Mental health was assessed using two variables: depression and anxiety. Depression was measured as a continuous variable using the Patient Health Questionnaire-2 (PHQ-2) , namely, (a) “Little interest or pleasure in doing things” and (b) “Feeling down, depressed, or hopeless”. The PHQ-2, a short version of the PHQ-9, is composed of the first two items of the PHQ-9 . The internal reliability of the PHQ-2 has been reported at Cronbach’s α = 0.76 in older Chinese rural people . The reliability of vitality in this study (Cronbach’s α = 0.76) was similar to that of this report. Anxiety was measured as a continuous variable using the 2-item Generalized Anxiety Disorder Questionnaire (GAD-2) , namely, (a) “Not being able to stop or control worrying” and (b) “Feeling nervous, anxious, or on edge”. The GAD-2 is an abridged version of the tool that is composed of the first two items of the GAD-7 . There is evidence demonstrating good reliability and validity of the PHQ-2 (Cronbach’s α = 0.82) . The reliability of vitality in our study (Cronbach’s α = 0.72) was comparatively lower compared with that in these reports.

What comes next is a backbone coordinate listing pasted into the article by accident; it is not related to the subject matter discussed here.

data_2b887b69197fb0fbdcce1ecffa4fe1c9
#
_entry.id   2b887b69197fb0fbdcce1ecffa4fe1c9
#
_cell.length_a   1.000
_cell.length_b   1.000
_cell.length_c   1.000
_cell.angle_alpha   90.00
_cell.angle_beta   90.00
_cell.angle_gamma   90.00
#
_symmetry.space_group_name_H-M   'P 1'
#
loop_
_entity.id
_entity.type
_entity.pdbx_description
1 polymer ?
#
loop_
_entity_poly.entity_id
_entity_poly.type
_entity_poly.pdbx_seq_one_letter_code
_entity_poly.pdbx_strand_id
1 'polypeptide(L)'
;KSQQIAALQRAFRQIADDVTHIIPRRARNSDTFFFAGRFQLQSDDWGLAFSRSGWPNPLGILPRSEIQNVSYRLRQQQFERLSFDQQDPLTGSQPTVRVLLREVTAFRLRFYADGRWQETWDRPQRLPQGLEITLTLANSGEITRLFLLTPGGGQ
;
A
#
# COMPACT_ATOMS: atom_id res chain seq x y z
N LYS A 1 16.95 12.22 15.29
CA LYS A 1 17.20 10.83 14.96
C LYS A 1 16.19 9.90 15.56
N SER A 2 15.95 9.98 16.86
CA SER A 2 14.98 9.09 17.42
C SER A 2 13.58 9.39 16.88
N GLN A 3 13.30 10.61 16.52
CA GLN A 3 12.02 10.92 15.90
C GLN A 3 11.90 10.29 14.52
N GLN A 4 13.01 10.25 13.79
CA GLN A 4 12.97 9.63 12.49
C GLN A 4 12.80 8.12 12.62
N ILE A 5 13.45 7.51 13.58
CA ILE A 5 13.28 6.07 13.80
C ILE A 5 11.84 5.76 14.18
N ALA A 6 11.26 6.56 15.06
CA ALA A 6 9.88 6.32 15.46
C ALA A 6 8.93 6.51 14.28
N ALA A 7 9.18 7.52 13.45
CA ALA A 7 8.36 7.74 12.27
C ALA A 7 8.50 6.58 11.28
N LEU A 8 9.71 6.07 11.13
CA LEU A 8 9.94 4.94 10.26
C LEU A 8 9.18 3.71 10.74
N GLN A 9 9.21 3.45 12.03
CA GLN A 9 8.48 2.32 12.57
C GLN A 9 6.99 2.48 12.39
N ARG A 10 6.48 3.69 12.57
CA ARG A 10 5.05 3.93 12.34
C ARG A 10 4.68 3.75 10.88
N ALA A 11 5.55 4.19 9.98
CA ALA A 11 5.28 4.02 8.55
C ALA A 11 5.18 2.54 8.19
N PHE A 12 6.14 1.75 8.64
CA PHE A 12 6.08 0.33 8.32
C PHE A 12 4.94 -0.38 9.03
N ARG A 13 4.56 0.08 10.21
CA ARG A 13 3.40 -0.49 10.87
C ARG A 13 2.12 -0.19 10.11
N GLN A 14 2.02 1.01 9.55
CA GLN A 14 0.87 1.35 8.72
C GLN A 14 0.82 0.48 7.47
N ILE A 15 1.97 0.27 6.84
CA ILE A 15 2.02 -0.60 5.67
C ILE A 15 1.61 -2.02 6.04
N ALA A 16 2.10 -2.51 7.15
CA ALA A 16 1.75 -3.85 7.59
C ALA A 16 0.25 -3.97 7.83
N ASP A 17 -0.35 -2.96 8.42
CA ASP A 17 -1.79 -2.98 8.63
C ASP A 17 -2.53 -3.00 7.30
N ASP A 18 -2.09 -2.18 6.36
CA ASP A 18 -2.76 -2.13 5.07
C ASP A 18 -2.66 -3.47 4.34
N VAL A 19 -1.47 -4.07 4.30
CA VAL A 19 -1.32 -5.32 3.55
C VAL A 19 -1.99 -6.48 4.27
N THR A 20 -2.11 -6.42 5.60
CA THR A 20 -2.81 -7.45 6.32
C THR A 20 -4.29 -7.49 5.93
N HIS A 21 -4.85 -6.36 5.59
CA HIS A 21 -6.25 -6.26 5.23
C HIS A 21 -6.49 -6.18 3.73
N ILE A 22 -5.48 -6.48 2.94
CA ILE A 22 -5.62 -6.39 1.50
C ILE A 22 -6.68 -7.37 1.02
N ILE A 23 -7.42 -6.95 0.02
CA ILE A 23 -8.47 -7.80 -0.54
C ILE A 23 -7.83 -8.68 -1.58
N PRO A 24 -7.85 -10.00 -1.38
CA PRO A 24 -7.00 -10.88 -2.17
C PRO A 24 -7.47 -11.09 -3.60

The score of each item ranges from 0 (not at all) to 3 (nearly every day). The total score is obtained by the simple addition of item scores and ranges between 0 and 6. A higher total score indicates more mental health problems.
Mobility, pain, activities of daily living (ADL), and self-care were used as measures for physical health. Mobility was based on the question “Is it difficult for you to get around?”. Pain was based on the question “Do you have any pain or discomfort today?”. ADL was based on the question “Do you have any difficulties with your daily activities today?” Self-care was based on the question “Do you have any trouble taking care of yourself today?”. For each item, the options were (a) “none”, (b) “a little bit”, (c) “moderate”, (d) “serious”, and (e) “very serious”. The score of each item ranges from 0 (none) to 5 (very serious).
Four chronic diseases were included in the study: obesity, hypertension, hyperlipidemia, and diabetes. Height and weight were collected during the medical examination, and body mass index (BMI) was calculated as weight in kilograms per height in squared meters. Obesity was defined as having a BMI ≥ 28.00 according to China’s BMI criterion . For hypertension, hyperlipidemia, and diabetes, participants were asked whether they had been diagnosed with these diseases by a doctor.